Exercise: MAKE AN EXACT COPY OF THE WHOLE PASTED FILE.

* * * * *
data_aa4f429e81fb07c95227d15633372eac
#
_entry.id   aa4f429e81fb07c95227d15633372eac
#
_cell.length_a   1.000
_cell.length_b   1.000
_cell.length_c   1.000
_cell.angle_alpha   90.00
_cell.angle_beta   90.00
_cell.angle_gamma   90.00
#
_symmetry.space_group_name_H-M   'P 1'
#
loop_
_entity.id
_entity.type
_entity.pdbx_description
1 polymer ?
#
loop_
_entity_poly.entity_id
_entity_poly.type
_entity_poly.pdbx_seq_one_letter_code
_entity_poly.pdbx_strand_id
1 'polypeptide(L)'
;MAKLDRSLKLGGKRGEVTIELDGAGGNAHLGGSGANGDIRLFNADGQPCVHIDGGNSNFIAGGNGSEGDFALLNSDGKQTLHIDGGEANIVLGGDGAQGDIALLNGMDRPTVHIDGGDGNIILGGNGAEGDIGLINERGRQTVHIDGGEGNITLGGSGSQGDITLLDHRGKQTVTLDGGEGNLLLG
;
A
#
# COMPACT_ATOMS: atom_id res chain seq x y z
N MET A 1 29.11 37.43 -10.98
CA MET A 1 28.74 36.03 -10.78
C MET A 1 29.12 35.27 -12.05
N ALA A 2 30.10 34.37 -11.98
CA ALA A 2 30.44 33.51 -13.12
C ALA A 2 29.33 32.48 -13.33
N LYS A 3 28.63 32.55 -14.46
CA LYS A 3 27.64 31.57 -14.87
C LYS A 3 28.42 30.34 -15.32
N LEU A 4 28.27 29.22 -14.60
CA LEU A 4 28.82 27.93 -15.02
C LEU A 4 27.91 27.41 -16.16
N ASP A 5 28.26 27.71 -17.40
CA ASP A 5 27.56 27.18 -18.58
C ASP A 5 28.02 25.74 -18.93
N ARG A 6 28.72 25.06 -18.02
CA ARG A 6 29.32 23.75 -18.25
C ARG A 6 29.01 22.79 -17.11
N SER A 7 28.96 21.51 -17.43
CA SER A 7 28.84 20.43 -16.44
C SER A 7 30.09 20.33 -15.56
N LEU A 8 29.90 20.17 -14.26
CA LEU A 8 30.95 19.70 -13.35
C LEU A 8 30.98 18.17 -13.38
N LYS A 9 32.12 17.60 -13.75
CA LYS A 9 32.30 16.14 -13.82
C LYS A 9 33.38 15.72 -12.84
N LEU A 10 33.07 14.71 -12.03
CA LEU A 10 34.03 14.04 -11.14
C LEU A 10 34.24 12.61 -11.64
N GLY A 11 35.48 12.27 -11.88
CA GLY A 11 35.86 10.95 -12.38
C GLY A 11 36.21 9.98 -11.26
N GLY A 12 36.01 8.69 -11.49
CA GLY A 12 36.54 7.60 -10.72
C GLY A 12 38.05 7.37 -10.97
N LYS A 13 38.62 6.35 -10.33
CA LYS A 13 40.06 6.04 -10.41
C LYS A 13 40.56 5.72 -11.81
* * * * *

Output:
data_aa4f429e81fb07c95227d15633372eac
#
_entry.id   aa4f429e81fb07c95227d15633372eac
#
_cell.length_a   1.000
_cell.length_b   1.000
_cell.length_c   1.000
_cell.angle_alpha   90.00
_cell.angle_beta   90.00
_cell.angle_gamma   90.00
#
_symmetry.space_group_name_H-M   'P 1'
#
loop_
_entity.id
_entity.type
_entity.pdbx_description
1 polymer ?
#
loop_
_entity_poly.entity_id
_entity_poly.type
_entity_poly.pdbx_seq_one_letter_code
_entity_poly.pdbx_strand_id
1 'polypeptide(L)'
;MAKLDRSLKLGGKRGEVTIELDGAGGNAHLGGSGANGDIRLFNADGQPCVHIDGGNSNFIAGGNGSEGDFALLNSDGKQTLHIDGGEANIVLGGDGAQGDIALLNGMDRPTVHIDGGDGNIILGGNGAEGDIGLINERGRQTVHIDGGEGNITLGGSGSQGDITLLDHRGKQTVTLDGGEGNLLLG
;
A
#
# COMPACT_ATOMS: atom_id res chain seq x y z
N MET A 1 29.11 37.43 -10.98
CA MET A 1 28.74 36.03 -10.78
C MET A 1 29.12 35.27 -12.05
N ALA A 2 30.10 34.37 -11.98
CA ALA A 2 30.44 33.51 -13.12
C ALA A 2 29.33 32.48 -13.33
N LYS A 3 28.63 32.55 -14.46
CA LYS A 3 27.64 31.57 -14.87
C LYS A 3 28.42 30.34 -15.32
N LEU A 4 28.27 29.22 -14.60
CA LEU A 4 28.82 27.93 -15.02
C LEU A 4 27.91 27.41 -16.16
N ASP A 5 28.26 27.71 -17.40
CA ASP A 5 27.56 27.18 -18.58
C ASP A 5 28.02 25.74 -18.93
N ARG A 6 28.72 25.06 -18.02
CA ARG A 6 29.32 23.75 -18.25
C ARG A 6 29.01 22.79 -17.11
N SER A 7 28.96 21.51 -17.43
CA SER A 7 28.84 20.43 -16.44
C SER A 7 30.09 20.33 -15.56
N LEU A 8 29.90 20.17 -14.26
CA LEU A 8 30.95 19.70 -13.35
C LEU A 8 30.98 18.17 -13.38
N LYS A 9 32.12 17.60 -13.75
CA LYS A 9 32.30 16.14 -13.82
C LYS A 9 33.38 15.72 -12.84
N LEU A 10 33.07 14.71 -12.03
CA LEU A 10 34.03 14.04 -11.14
C LEU A 10 34.24 12.61 -11.64
N GLY A 11 35.48 12.27 -11.88
CA GLY A 11 35.86 10.95 -12.38
C GLY A 11 36.21 9.98 -11.26
N GLY A 12 36.01 8.69 -11.49
CA GLY A 12 36.54 7.60 -10.72
C GLY A 12 38.05 7.37 -10.97
N LYS A 13 38.62 6.35 -10.33
CA LYS A 13 40.06 6.04 -10.41
C LYS A 13 40.56 5.72 -11.81